The CEO of TransferWise, a money transfer company that is among the most successful FinTech startups in Europe, has said at a conference in London that it will be removing its European headquarters from the English capital to maintain access to the single market after Britain leaves the European Union (EU) in two years.
Speaking at the International Fintech Conference in London, Taavet Hinrikus, who co-founded TransferWise with Kristo Kaarmann, in 2011, said that due to Brexit if they were to restart they would not pick Britain as its location choice.
A report from Reuters states that while the company has yet to determine a new European location for its business, its new headquarters will be set up by March 2019 and in place before Britain leaves the EU.
Uncertainty means that maybe if you’re building the next fintech business you shouldn’t build it in London today, until everything clears up again and we understand what’s going to happen with access to talent and so on.
However, since the U.K. remains its biggest market, Hinrikus added that its global headquarters would remain in London, which currently has around 120 people employed.
In the past TransferWise has been reported to have blocked Cashila deposits to its bank accounts.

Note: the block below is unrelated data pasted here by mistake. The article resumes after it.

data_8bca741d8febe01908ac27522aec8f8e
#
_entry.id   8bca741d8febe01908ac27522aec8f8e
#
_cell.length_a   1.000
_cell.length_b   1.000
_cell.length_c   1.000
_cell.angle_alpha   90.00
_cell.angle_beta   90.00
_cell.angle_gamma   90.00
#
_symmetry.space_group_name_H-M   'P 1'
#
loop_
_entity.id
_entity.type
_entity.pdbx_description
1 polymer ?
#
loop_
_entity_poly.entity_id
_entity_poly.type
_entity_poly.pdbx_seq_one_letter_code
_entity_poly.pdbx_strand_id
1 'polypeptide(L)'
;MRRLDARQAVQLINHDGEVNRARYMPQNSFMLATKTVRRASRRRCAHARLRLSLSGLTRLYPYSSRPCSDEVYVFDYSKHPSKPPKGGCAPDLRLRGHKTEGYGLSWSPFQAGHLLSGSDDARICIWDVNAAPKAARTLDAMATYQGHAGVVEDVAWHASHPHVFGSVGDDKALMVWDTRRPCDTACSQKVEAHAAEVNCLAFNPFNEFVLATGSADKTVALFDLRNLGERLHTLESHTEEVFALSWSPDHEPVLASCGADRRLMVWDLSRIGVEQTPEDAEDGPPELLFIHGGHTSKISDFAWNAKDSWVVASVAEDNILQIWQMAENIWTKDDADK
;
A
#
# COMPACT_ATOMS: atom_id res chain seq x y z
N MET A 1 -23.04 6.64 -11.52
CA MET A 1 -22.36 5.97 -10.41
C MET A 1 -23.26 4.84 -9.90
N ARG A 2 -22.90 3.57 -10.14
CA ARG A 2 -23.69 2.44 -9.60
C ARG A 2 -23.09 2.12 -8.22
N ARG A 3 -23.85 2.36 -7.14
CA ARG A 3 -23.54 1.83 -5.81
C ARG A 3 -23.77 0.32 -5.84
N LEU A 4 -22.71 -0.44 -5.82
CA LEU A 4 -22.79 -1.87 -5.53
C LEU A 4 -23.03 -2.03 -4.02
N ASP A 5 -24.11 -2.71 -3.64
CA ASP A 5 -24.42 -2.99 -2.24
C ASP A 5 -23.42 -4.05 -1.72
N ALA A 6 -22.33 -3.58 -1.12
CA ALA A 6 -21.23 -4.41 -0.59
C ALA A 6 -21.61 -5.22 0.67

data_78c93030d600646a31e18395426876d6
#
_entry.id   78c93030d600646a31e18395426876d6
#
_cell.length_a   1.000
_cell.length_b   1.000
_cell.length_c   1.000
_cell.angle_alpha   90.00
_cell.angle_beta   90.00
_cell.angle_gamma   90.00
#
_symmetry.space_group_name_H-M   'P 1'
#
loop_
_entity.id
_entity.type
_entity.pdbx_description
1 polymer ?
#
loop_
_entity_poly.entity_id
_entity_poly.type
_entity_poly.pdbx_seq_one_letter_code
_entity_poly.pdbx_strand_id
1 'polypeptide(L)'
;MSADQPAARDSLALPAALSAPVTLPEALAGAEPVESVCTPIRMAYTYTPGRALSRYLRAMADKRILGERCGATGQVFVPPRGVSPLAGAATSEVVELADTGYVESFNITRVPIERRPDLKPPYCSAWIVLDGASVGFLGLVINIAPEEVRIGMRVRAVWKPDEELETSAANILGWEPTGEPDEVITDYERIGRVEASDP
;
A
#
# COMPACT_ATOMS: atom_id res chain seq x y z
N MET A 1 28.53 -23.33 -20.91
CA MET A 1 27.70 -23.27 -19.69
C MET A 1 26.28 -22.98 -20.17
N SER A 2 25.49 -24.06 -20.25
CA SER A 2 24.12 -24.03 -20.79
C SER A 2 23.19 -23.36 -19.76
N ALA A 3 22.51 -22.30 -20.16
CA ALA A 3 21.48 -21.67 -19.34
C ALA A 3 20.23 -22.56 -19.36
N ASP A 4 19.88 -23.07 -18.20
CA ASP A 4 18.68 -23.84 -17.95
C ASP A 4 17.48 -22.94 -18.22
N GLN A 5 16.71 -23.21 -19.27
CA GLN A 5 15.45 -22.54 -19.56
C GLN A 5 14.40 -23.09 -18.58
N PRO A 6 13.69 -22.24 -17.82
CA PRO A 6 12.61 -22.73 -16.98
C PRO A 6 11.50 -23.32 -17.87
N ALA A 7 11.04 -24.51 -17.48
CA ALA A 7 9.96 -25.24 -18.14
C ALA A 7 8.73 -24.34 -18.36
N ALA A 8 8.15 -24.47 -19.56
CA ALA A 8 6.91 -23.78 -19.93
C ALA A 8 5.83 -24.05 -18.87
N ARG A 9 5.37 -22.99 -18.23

The news that one of the biggest fintech firms in Europe is to remove its European headquarters from London will come as a blow to many in the city who still think that it is the best place to start a company.
Not only that, but it goes against the idea that many believe that Britain has recovered from its Brexit dip.
Just yesterday, the U.K.’s regulator, the Financial Conduct Authority (FCA), announced that it had received 321 applications from companies requesting regulatory support after the Brexit referendum compared to 264 in the run-up to it.
Many would consider this a good indicator that the U.K. is once again back on track and is set to maintain its number one position for fintech startups to establish themselves.
Of course, with so much uncertainty still circulating what is to happen once Britain leaves the EU, it’s not yet known how this will impact companies who have their headquarters in Britain and who may be excluded from accessing the single market.
A lot can happen in two years and with negotiations underway it remains to be seen if the U.K.’s Prime Minister Theresa May can get the best deal for Britain that will ensure it retains hold of its number one spot after 2019.
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